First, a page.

The gang discusses Fire Emblem: Three Houses, the latest entry in the long-running tactics RPG series. We dig into how Three Houses uses its character development mechanics to encourage the player to invest in their characters both mechanically and emotionally. We then contrast this approach with those taken in XCOM 2 and Darkest Dungeon to see how each game uses its systems to reinforce its unique themes and tone.
We discuss Fantasy Flight Games' recent 'unique deck game', Keyforge, in which every deck you buy is a randomly generated, unique, and unchangeable combination of cards. We look at how this system makes the game more approachable than traditional trading card games, how it affects high level and competitive play, and what other developers can learn from this approach, even if they don't have access to FFG's custom printing processes.
The gang compare the card combat systems in Steamworld Quest and Slay the Spire and analyze how one simple difference massively changes the focus of each game.
We're super excited to be joined by Alex Beachum, creative director of Outer Wilds, the time-looping space exploration game that won the Independent Game Festival's grand prize back when it was still a student project.
Together we explore the story of the game's seven year development cycle before diving deep into how Alex and the team at Mobius Digital created a mystery game that spans an entire solar system. How did they make sure that players would be motivated to investigate each separate plot thread? How did they prevent players from ever feeling lost or directionless? How did they do all of this without ever placing a map marker or opening a quest log? You'll have to listen to found out!
Jon and Rob discuss how the developers of 2016's Doom reboot pursued a philosophy of 'push-forward combat', utilizing smartly-design systems and AI to give the player a sense of agency and empowerment.
(We also referred to Doom 2016 as Doom 5, thinking that there had been a previous, underwhelming Doom 4. No such game was ever release -- we were probably thinking of Quake 4 instead. Our bad!)
Jon and Rob are back from vacation, and we're ready to deliver some spicy hot takes! This time: Jon can't stand playing Dungeons & Dragons, despite loving lots of other tabletop RPGs. Improv comedy technique, homebrew magic systems, and bad fantasy novels are all discussed within.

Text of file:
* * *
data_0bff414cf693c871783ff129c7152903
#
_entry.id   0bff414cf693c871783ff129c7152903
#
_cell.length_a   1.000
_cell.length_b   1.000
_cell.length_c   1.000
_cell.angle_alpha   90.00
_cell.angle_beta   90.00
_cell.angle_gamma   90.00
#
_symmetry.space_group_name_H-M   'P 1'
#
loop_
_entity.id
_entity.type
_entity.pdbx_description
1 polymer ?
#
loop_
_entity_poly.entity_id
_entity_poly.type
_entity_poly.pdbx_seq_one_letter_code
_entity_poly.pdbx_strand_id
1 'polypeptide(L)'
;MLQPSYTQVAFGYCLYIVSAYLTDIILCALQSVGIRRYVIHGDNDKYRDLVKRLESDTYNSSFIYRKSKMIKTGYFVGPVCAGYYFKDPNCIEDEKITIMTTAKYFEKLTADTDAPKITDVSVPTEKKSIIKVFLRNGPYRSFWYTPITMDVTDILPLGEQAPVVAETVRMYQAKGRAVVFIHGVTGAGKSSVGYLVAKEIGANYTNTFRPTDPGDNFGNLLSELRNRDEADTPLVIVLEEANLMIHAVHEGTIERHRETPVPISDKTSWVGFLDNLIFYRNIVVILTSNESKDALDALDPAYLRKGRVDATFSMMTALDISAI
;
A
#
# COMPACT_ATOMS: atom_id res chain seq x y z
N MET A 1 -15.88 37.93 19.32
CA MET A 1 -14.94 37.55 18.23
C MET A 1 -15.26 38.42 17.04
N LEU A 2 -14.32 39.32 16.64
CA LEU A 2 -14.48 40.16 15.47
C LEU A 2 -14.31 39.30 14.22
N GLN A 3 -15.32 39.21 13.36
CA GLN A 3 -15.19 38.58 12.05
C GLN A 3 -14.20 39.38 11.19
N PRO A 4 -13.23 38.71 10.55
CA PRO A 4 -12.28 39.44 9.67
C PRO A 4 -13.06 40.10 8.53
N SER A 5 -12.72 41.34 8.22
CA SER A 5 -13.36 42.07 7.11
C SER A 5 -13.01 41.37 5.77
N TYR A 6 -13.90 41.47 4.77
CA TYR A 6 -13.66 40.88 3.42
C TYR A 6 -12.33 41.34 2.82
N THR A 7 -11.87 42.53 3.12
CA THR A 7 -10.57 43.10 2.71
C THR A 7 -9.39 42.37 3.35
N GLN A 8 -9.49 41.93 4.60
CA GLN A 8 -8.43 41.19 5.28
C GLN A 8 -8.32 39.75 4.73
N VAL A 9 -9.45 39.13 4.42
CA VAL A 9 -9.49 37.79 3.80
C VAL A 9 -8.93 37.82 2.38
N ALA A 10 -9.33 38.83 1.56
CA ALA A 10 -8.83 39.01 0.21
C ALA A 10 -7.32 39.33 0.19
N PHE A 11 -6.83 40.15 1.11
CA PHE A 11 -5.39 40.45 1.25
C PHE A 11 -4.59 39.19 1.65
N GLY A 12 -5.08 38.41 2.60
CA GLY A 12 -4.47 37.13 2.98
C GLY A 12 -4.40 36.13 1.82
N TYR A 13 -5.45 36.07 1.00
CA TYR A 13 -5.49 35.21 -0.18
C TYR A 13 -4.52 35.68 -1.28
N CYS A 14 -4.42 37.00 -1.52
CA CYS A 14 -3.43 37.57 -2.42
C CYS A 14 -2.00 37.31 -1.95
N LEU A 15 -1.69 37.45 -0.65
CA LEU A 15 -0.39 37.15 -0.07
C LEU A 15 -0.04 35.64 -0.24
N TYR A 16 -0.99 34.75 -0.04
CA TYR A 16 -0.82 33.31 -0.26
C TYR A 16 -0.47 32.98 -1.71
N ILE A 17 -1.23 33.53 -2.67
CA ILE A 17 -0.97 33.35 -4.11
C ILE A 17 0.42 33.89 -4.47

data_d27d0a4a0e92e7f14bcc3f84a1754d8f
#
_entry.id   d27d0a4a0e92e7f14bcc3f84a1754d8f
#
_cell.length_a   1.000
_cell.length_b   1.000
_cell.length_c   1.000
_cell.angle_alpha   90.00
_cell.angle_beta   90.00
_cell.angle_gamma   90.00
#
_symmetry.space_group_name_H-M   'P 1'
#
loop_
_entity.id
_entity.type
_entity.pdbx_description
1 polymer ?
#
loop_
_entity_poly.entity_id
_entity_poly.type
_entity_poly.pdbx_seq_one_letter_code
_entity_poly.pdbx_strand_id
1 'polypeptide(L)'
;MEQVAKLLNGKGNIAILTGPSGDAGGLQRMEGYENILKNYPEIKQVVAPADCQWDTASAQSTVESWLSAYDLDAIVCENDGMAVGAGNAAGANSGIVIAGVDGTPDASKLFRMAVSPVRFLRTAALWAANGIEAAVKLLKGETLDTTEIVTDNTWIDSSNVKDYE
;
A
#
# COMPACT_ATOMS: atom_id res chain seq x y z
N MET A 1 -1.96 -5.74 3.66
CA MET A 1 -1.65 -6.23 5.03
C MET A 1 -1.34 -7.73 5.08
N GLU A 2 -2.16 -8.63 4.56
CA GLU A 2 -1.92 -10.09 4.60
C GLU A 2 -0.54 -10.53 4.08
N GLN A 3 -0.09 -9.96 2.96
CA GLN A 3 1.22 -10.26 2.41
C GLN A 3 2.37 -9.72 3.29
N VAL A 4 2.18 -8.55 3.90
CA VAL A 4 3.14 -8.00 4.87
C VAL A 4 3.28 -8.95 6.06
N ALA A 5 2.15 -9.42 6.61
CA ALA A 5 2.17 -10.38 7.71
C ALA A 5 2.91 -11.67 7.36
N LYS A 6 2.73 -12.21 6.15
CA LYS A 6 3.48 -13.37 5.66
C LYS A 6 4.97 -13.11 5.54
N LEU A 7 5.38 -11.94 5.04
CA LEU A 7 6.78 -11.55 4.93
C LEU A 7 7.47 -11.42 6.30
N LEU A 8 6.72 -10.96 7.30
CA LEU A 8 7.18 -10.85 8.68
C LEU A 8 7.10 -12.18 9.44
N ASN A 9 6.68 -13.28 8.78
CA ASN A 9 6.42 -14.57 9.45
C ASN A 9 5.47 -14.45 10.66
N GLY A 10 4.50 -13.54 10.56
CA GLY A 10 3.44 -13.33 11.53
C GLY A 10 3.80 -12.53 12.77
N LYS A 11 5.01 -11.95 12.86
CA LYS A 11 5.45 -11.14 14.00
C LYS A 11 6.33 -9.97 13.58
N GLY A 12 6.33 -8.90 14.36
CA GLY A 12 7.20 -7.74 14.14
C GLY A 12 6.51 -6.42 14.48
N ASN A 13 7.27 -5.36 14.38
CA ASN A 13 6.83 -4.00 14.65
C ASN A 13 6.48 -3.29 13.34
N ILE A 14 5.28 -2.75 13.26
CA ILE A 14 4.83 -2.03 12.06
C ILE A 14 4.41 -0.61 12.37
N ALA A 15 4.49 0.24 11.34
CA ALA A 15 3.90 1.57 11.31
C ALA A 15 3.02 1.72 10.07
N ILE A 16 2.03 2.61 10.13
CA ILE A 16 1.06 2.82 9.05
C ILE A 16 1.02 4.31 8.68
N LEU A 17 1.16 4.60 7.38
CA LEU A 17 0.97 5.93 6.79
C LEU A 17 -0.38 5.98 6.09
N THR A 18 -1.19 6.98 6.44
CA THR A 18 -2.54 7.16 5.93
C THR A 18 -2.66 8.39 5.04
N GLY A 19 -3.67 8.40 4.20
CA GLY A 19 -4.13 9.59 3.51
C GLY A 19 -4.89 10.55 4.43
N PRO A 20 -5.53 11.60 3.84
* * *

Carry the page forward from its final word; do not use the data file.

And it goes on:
This week we're discussing one of the most important skills for a professional game designer to cultivate -- workplace communication! We share thoughts and personal anecdotes on how to clearly get your ideas across, how to foster a non-toxic work environment, and how to align your whole team behind the same set of goals.
Continuing on from last week's discussion of non-standard RPG stats in games, we dig into the confusingly named stats that make up Bloodborne's progression system. Designs will be analyzed, honor will be challenged, and in true From Software fashion, one of our hosts will die.
The gang discusses Digimon World's Brains stat and how it allowed the designers to tutorialize the game's combat by abstracting the player's access to each monster's moves until they had gained a certain level of familiarity with them. Also: the start of a bitter feud that threatens to tear the world of Pretentious Game Ideas apart.
We're back with a new interview episode! Special guest Casey Yano drops by to discuss the experience of developing his hit game Slay the Spire using early access development, in which a game is made available for play and purchase while it is still being actively built by the developer.
Together we explore how to recognize if early access is right for your project, what value it can create for you as a developer, how to convince your players to pay for an unfinished game, and strategies for avoiding the dreaded scope creep.